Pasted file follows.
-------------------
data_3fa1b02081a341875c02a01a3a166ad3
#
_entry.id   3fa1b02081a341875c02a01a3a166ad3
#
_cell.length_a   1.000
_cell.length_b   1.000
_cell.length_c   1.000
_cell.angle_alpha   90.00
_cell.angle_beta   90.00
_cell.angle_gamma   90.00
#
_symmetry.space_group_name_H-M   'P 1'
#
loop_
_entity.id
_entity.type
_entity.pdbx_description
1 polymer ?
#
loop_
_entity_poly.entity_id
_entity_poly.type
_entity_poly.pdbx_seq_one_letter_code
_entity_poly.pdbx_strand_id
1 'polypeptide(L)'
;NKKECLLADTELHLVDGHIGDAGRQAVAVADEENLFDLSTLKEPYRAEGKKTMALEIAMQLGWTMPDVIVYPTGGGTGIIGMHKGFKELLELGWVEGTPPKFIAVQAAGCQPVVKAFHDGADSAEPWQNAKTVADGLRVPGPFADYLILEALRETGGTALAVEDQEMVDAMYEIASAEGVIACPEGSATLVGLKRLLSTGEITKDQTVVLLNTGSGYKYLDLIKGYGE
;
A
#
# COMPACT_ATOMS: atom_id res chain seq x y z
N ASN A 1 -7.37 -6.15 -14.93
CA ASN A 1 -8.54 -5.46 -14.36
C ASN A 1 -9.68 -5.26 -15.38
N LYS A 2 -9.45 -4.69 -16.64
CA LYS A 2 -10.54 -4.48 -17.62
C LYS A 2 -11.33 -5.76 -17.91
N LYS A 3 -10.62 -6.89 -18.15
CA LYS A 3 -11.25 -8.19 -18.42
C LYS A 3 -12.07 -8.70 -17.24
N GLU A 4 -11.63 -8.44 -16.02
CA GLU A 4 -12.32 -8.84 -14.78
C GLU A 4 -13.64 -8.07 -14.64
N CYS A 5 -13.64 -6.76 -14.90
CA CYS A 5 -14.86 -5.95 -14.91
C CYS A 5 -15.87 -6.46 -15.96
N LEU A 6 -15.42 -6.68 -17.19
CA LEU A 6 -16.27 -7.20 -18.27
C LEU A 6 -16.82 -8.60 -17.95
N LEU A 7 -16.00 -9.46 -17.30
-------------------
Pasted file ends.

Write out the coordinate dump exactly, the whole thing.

data_3fa1b02081a341875c02a01a3a166ad3
#
_entry.id   3fa1b02081a341875c02a01a3a166ad3
#
_cell.length_a   1.000
_cell.length_b   1.000
_cell.length_c   1.000
_cell.angle_alpha   90.00
_cell.angle_beta   90.00
_cell.angle_gamma   90.00
#
_symmetry.space_group_name_H-M   'P 1'
#
loop_
_entity.id
_entity.type
_entity.pdbx_description
1 polymer ?
#
loop_
_entity_poly.entity_id
_entity_poly.type
_entity_poly.pdbx_seq_one_letter_code
_entity_poly.pdbx_strand_id
1 'polypeptide(L)'
;NKKECLLADTELHLVDGHIGDAGRQAVAVADEENLFDLSTLKEPYRAEGKKTMALEIAMQLGWTMPDVIVYPTGGGTGIIGMHKGFKELLELGWVEGTPPKFIAVQAAGCQPVVKAFHDGADSAEPWQNAKTVADGLRVPGPFADYLILEALRETGGTALAVEDQEMVDAMYEIASAEGVIACPEGSATLVGLKRLLSTGEITKDQTVVLLNTGSGYKYLDLIKGYGE
;
A
#
# COMPACT_ATOMS: atom_id res chain seq x y z
N ASN A 1 -7.37 -6.15 -14.93
CA ASN A 1 -8.54 -5.46 -14.36
C ASN A 1 -9.68 -5.26 -15.38
N LYS A 2 -9.45 -4.69 -16.64
CA LYS A 2 -10.54 -4.48 -17.62
C LYS A 2 -11.33 -5.76 -17.91
N LYS A 3 -10.62 -6.89 -18.15
CA LYS A 3 -11.25 -8.19 -18.42
C LYS A 3 -12.07 -8.70 -17.24
N GLU A 4 -11.63 -8.44 -16.02
CA GLU A 4 -12.32 -8.84 -14.78
C GLU A 4 -13.64 -8.07 -14.64
N CYS A 5 -13.64 -6.76 -14.90
CA CYS A 5 -14.86 -5.95 -14.91
C CYS A 5 -15.87 -6.46 -15.96
N LEU A 6 -15.42 -6.68 -17.19
CA LEU A 6 -16.27 -7.20 -18.27
C LEU A 6 -16.82 -8.60 -17.95
N LEU A 7 -16.00 -9.46 -17.30